I can see now in my youth even though I may have understood some of these basic principles, I sure had no clue how to go about living them. Full of my own self-doubts, insecurities, ignorance on a massive scale about how the world truly worked and of course the ever present programs were a recipe for one disaster after another. Reading the recommended psychology and psychopathy books on this forum also helped me tremendously but going back to these novels where I started takes on a whole new meaning. I mean these characters didn’t have the benefit of reading those types of books but they managed to fight through all their own issues as well as taking on some of the others because what they finally realized was that the other person was worth it in the end as they themselves were worth loving too!

I noticed that some of the members were uncomfortable with some of the various sexual scenes to varying degrees and it is understandable. For me personally I have always believed that it is just that… personal and private. So it is hard for me to even try and put things into words. The physical act itself was a way for my younger self to try and find that intimacy that I craved and as you can imagine, it did not happen. With everything in this world ponerized the intimacy of 2 people connecting with their heart and expressing it through the body was all but lost except in fictional characters. But because most of these novels seem to be written by women for women they have a better understanding of what women desire in bed and out. It is not just sex, it is about making, having and experiencing love in ways that haven’t been experienced very much in today’s world. For me the power of the human touch can convey so many emotions and thoughts but in a sexual encounter when our defenses are down it can also open doors to being our true selves with the right partner. In my very embarrassed if not humble opinion. But the idea of using our sexual centers to fuel other creative outlets is a beautiful idea.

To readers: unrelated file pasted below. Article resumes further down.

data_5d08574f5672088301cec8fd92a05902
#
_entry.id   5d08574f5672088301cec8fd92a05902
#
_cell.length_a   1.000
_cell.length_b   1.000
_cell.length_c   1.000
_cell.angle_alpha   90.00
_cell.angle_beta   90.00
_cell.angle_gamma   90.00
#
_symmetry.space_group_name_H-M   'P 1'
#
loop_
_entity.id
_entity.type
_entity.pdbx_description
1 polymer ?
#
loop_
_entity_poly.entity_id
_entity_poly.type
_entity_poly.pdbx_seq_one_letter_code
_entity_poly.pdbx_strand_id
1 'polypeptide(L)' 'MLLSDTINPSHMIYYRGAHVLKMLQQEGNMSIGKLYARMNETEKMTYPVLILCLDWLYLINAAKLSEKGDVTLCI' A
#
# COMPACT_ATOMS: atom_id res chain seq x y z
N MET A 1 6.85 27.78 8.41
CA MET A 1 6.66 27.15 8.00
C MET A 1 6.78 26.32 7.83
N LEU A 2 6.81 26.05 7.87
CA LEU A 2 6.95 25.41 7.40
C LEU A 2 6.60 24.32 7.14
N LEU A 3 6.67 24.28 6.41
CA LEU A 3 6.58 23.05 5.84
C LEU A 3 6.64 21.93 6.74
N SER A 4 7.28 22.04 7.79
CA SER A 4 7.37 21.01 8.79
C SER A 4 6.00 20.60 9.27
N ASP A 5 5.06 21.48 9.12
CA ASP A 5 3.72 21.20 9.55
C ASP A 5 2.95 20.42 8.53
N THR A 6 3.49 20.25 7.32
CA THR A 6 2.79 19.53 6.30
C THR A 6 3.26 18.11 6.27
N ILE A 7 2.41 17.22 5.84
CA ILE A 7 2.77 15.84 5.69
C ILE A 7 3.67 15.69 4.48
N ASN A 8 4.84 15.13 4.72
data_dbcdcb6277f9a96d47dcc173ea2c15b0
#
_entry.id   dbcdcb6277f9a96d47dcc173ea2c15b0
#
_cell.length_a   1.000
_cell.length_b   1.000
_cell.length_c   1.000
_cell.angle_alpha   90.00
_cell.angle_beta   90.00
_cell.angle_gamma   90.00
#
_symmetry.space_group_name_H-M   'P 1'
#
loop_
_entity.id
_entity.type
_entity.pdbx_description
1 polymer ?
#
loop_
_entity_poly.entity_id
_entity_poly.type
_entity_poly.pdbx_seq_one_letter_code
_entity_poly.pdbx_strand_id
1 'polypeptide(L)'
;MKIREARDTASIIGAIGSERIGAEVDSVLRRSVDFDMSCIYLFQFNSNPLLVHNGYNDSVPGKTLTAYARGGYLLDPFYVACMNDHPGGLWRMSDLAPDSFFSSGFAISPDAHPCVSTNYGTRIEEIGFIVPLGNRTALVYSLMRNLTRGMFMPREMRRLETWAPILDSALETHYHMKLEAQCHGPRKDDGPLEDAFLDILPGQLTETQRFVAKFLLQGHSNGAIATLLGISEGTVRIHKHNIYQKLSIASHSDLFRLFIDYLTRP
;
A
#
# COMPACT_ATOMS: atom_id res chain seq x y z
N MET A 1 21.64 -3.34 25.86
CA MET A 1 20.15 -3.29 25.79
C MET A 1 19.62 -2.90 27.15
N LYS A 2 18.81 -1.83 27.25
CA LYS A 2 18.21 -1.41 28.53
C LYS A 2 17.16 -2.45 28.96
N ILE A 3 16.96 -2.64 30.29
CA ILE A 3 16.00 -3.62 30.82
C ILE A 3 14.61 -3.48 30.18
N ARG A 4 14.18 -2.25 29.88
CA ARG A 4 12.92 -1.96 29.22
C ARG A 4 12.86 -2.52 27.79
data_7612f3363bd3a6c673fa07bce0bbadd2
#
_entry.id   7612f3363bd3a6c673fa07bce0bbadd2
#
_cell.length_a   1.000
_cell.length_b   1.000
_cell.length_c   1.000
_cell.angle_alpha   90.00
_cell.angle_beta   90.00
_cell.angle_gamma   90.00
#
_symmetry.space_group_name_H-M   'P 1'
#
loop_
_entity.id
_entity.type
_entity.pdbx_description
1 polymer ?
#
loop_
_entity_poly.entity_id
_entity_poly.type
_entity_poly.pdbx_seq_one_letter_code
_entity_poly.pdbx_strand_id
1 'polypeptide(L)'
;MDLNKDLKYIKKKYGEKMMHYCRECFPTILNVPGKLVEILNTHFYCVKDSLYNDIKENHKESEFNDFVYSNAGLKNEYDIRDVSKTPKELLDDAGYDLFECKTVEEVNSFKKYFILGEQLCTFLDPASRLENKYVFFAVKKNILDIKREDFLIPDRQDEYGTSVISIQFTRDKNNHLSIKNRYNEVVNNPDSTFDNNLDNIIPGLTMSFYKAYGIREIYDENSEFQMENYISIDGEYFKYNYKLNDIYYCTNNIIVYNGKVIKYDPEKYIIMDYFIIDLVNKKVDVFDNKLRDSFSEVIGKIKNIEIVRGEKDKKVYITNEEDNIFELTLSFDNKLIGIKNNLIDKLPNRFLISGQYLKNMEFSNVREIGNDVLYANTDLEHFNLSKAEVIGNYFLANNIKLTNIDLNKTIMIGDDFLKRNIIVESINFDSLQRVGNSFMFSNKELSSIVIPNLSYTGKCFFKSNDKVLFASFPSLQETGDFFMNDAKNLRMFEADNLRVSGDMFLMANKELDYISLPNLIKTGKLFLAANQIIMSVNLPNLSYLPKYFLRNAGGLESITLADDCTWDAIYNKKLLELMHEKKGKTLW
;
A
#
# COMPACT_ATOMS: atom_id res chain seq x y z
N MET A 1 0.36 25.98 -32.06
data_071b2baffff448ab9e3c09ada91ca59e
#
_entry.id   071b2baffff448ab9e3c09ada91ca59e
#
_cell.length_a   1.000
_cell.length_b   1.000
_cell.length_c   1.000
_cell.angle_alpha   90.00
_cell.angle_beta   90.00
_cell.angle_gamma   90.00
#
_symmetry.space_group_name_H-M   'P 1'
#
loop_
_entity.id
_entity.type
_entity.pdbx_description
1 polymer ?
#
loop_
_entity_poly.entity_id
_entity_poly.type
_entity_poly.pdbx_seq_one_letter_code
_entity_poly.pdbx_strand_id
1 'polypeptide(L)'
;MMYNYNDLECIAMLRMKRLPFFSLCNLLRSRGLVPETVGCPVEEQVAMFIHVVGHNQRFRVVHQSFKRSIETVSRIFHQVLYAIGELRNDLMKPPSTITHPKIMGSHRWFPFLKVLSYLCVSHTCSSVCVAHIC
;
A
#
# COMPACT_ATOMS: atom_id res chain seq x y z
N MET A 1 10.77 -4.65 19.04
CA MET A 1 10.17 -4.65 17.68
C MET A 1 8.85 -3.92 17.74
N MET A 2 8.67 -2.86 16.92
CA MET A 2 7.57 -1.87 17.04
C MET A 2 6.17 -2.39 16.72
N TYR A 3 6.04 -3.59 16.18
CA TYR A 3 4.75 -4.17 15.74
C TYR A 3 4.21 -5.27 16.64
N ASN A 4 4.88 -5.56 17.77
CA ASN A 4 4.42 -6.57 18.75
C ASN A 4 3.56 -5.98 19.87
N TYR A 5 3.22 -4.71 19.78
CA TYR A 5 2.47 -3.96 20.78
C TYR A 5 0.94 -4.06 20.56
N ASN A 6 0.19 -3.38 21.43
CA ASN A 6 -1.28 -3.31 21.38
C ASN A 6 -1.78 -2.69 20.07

What I see in many of these romantic characters are two people who have been dealt a raw deal in different ways, finding themselves with a choice and that choice is taking a chance on opening up to the power of a real, healthy and lasting love. This is something I was unable to do, hence my commitment phobia. After my son Trey died in 2008 I gave up trying to have a relationship, dating or any interest along those lines. I can’t say I was afraid of getting hurt anymore because I was already hurting and badly broken by his sudden departure at age 17. Nothing really mattered at that time and I knew I didn’t have anything to give anyone on that level. Trey’s death fractured an already strained family past the breaking point. I had posted on the forum way back when, that I had felt empty but some of these books bring back emotions like hope, laughter and simple joy. That’s when I shed a few tears because it touches me the most. It has taken many years to get to this point but by reading these books again, I can see so much potential, promise and hope for a much different way of doing things… like moving into a new reality one step at a time.